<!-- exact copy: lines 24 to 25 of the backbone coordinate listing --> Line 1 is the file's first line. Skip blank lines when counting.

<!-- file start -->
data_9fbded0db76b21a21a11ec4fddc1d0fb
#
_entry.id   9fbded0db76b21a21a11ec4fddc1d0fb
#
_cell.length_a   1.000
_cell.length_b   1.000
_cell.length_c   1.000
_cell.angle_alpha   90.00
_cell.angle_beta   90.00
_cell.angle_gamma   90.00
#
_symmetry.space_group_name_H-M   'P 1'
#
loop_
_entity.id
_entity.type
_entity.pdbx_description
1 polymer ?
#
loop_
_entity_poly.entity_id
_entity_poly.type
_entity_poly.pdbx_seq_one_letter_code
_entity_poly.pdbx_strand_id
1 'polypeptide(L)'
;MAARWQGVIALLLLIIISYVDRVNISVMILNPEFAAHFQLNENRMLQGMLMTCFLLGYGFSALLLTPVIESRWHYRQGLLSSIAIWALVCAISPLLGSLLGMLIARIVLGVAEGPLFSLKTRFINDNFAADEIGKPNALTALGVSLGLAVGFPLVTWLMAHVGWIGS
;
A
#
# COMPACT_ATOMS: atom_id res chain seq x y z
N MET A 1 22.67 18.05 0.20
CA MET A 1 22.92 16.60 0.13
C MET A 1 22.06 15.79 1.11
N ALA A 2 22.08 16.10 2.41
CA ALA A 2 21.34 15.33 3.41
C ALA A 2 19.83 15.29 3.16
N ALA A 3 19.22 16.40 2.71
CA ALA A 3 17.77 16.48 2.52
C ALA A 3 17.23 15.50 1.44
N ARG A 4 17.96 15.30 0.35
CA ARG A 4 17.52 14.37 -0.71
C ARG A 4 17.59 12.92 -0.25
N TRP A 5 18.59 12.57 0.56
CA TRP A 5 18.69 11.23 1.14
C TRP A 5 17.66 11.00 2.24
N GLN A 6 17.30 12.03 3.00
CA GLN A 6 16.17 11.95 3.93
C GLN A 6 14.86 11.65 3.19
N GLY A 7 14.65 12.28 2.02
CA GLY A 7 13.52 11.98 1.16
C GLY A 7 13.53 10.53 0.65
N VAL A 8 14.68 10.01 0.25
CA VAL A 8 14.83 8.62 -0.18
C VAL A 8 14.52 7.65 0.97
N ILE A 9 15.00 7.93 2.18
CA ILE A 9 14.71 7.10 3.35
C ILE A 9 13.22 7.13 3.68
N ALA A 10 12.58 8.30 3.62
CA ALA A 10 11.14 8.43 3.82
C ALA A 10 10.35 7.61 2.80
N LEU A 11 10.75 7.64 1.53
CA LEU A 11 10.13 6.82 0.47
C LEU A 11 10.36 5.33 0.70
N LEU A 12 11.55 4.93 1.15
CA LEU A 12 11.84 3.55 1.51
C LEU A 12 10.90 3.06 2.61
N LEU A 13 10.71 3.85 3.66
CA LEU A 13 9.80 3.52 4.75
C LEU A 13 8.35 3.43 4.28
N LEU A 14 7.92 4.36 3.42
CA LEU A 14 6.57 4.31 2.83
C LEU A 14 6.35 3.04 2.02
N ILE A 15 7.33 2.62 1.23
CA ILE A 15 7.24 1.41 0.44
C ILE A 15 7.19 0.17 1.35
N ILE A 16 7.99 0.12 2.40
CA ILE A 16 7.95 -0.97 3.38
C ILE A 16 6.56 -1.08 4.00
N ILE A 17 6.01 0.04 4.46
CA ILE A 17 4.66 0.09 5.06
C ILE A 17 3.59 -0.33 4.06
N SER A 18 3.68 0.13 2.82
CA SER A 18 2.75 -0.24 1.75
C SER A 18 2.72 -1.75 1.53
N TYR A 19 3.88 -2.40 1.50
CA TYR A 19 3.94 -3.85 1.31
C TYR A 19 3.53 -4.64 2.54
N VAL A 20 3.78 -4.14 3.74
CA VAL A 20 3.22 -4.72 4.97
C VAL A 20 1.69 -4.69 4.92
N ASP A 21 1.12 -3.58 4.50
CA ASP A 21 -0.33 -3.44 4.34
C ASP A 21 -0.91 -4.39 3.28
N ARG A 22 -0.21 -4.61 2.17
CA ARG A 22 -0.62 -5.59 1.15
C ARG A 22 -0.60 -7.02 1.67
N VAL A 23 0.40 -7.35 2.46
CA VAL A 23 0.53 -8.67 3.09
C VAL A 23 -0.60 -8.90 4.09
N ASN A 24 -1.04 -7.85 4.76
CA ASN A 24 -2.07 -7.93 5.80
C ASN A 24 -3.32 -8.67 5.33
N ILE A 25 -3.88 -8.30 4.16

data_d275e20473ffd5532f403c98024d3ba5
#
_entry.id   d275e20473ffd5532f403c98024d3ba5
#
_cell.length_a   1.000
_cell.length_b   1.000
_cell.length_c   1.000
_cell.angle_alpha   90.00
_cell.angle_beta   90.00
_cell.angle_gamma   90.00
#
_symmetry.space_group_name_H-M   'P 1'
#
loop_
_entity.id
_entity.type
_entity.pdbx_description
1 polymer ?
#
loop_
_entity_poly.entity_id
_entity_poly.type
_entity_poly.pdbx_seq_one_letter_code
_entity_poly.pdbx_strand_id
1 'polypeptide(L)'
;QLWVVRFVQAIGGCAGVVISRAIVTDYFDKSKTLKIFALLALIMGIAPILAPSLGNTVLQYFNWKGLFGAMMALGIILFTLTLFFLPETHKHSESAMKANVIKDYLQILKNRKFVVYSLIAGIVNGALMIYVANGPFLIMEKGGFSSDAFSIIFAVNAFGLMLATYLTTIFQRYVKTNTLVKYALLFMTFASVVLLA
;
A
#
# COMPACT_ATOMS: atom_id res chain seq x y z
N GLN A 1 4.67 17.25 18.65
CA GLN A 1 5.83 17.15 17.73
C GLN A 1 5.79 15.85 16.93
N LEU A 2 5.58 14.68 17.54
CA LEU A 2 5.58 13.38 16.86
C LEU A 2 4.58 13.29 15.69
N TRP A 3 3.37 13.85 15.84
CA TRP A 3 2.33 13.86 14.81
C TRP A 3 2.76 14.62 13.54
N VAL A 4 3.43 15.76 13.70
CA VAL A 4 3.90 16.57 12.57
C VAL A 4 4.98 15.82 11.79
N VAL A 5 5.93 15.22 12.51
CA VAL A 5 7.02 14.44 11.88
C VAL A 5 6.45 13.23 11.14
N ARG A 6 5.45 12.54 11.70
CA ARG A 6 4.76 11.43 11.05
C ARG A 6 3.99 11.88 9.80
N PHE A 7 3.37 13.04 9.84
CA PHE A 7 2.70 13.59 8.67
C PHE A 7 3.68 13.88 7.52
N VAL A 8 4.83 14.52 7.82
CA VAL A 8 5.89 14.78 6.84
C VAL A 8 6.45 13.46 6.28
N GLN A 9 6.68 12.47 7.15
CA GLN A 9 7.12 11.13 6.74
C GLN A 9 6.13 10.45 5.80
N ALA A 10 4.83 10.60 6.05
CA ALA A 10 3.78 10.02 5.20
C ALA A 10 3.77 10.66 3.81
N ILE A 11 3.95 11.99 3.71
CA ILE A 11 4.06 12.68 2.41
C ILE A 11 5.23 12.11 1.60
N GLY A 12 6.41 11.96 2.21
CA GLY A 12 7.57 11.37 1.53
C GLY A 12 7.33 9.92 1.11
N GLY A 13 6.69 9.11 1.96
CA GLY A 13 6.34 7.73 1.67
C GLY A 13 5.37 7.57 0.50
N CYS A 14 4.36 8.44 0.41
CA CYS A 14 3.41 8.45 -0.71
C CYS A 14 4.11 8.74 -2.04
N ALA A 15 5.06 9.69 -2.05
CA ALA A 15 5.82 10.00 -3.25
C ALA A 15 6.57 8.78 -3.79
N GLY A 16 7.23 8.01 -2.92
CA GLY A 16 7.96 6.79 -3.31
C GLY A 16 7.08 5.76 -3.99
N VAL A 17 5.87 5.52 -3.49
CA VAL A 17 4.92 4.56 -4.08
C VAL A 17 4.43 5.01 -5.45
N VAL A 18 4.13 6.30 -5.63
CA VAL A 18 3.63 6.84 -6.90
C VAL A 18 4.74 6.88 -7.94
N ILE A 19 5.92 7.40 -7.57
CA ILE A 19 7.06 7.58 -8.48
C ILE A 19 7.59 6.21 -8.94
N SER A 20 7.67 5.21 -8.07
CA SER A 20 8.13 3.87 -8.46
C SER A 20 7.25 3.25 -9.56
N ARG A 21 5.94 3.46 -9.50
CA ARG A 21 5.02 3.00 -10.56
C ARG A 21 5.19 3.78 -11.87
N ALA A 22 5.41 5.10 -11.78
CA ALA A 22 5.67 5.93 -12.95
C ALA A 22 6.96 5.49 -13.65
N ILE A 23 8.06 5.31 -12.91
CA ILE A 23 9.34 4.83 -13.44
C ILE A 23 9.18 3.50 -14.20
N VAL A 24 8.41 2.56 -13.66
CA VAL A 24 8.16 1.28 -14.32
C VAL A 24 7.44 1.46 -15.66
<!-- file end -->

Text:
_entity_poly.pdbx_strand_id
1 'polypeptide(L)'